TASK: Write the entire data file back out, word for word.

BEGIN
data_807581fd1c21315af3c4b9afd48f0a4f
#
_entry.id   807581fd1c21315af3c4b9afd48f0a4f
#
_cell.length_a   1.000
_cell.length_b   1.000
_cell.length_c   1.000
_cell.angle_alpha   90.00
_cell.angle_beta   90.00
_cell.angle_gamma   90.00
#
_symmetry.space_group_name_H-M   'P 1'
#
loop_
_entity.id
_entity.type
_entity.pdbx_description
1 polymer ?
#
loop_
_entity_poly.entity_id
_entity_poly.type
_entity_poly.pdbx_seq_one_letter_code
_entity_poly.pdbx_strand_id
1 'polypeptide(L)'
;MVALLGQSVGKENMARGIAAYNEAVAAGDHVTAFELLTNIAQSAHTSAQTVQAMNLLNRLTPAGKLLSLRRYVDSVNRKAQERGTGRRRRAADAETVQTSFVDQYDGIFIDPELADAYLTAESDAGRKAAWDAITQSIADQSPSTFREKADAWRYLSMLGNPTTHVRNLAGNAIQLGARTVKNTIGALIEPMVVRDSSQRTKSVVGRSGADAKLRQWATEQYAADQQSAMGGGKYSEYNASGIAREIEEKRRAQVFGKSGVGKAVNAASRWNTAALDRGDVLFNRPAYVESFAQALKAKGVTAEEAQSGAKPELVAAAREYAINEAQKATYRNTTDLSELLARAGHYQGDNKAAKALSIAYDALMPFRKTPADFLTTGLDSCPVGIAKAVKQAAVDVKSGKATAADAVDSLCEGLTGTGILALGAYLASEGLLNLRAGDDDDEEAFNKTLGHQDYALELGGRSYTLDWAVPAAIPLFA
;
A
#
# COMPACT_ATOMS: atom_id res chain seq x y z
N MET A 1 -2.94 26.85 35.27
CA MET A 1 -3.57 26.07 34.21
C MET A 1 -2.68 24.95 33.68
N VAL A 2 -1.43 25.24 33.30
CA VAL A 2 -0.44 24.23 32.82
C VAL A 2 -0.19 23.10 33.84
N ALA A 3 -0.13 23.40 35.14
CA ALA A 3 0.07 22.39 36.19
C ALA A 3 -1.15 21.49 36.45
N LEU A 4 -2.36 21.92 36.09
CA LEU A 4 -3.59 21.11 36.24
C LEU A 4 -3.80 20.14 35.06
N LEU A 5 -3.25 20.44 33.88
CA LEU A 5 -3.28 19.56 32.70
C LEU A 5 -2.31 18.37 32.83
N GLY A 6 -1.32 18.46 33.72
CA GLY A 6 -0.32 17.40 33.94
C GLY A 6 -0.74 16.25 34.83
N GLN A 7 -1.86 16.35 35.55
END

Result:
data_807581fd1c21315af3c4b9afd48f0a4f
#
_entry.id   807581fd1c21315af3c4b9afd48f0a4f
#
_cell.length_a   1.000
_cell.length_b   1.000
_cell.length_c   1.000
_cell.angle_alpha   90.00
_cell.angle_beta   90.00
_cell.angle_gamma   90.00
#
_symmetry.space_group_name_H-M   'P 1'
#
loop_
_entity.id
_entity.type
_entity.pdbx_description
1 polymer ?
#
loop_
_entity_poly.entity_id
_entity_poly.type
_entity_poly.pdbx_seq_one_letter_code
_entity_poly.pdbx_strand_id
1 'polypeptide(L)'
;MVALLGQSVGKENMARGIAAYNEAVAAGDHVTAFELLTNIAQSAHTSAQTVQAMNLLNRLTPAGKLLSLRRYVDSVNRKAQERGTGRRRRAADAETVQTSFVDQYDGIFIDPELADAYLTAESDAGRKAAWDAITQSIADQSPSTFREKADAWRYLSMLGNPTTHVRNLAGNAIQLGARTVKNTIGALIEPMVVRDSSQRTKSVVGRSGADAKLRQWATEQYAADQQSAMGGGKYSEYNASGIAREIEEKRRAQVFGKSGVGKAVNAASRWNTAALDRGDVLFNRPAYVESFAQALKAKGVTAEEAQSGAKPELVAAAREYAINEAQKATYRNTTDLSELLARAGHYQGDNKAAKALSIAYDALMPFRKTPADFLTTGLDSCPVGIAKAVKQAAVDVKSGKATAADAVDSLCEGLTGTGILALGAYLASEGLLNLRAGDDDDEEAFNKTLGHQDYALELGGRSYTLDWAVPAAIPLFA
;
A
#
# COMPACT_ATOMS: atom_id res chain seq x y z
N MET A 1 -2.94 26.85 35.27
CA MET A 1 -3.57 26.07 34.21
C MET A 1 -2.68 24.95 33.68
N VAL A 2 -1.43 25.24 33.30
CA VAL A 2 -0.44 24.23 32.82
C VAL A 2 -0.19 23.10 33.84
N ALA A 3 -0.13 23.40 35.14
CA ALA A 3 0.07 22.39 36.19
C ALA A 3 -1.15 21.49 36.45
N LEU A 4 -2.36 21.92 36.09
CA LEU A 4 -3.59 21.11 36.24
C LEU A 4 -3.80 20.14 35.06
N LEU A 5 -3.25 20.44 33.88
CA LEU A 5 -3.28 19.56 32.70
C LEU A 5 -2.31 18.37 32.83
N GLY A 6 -1.32 18.46 33.72
CA GLY A 6 -0.32 17.40 33.94
C GLY A 6 -0.74 16.25 34.83
N GLN A 7 -1.86 16.35 35.55